Webinar with Professor Jan Douwe van der Ploeg

When and Where

Monday, March 15, 2021 4:00 pm to 5:00 pm

Speakers

Jan Douwe van der Ploeg, Professor of Transition Processes, Wageningen University

Description

Abstract to follow 

Speaker Bio

Jan Douwe van der Ploeg was born in 1950 and grew up in Fryslân, in the north of the Netherlands. After his secondary education in Sneek (1968), he attended Wageningen Agricultural University where he was awarded the degree of agricultural engineer in 1976. In Wageningen he specialized in agrarian sociology of non-western countries, development economics and methods and techniques of social research. During his study he spent more than a year in Peru. Here, in Piura, he studied the contradictions of the land reform process that was taking place at that time. After he had completed his field research he wrote his first book, De Gestolen Toekomst (The Stolen Future) in which he compared the development pattern that had evolved within local peasant communities to that imposed by the government.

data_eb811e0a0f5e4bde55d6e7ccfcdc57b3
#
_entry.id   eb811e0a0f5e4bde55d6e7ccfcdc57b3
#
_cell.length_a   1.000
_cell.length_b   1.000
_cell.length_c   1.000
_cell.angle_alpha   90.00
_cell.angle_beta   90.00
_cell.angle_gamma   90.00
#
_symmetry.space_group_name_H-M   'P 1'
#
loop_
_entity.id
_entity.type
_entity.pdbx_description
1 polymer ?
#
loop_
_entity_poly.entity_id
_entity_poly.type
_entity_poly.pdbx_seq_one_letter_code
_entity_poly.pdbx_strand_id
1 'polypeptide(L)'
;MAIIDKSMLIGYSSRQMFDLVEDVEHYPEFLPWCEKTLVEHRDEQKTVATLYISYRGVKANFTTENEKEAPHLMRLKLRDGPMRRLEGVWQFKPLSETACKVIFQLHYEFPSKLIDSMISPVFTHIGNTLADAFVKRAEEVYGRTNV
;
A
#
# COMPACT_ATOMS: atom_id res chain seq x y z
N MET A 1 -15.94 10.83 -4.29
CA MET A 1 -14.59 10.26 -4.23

This is a School of Cities Seminar Series "Building Resilience in Food and Health Supply Chains"

Supply chains are the primary societal infrastructure for the production, delivery, and recycling of goods and services. Though sometimes invisible, supply chains are the systems that ensure that flour is available in your grocery store, that hospitals have sufficient personal protective equipment, and that there are enough trained staff to administer medical tests, deliver babies, and check-out your groceries. While much of the effort in supply chains over the past 50 years has been to make them agile, fast, and cheap, there is a growing realization that supply chains must be able to adapt to disruptions from local events such as the inability for a plane to land due to weather to global changes such as the closing of the US-Canada border due to COVID-19.

This seminar series seeks to develop a multi-disciplinary understanding of resilient supply chains by examining two which are of critical importance to everyday life: food and health supply chains. The talks in this series look at these supply chains, both independently and together, through the inclusion of diverse speakers representing at least the following perspectives:

  • Supply Chain Optimization 
  • Northern and Remote Food and Health Security
  • Urban Food Systems
  • Systems of Food Production
  • Healthcare Systems

Register here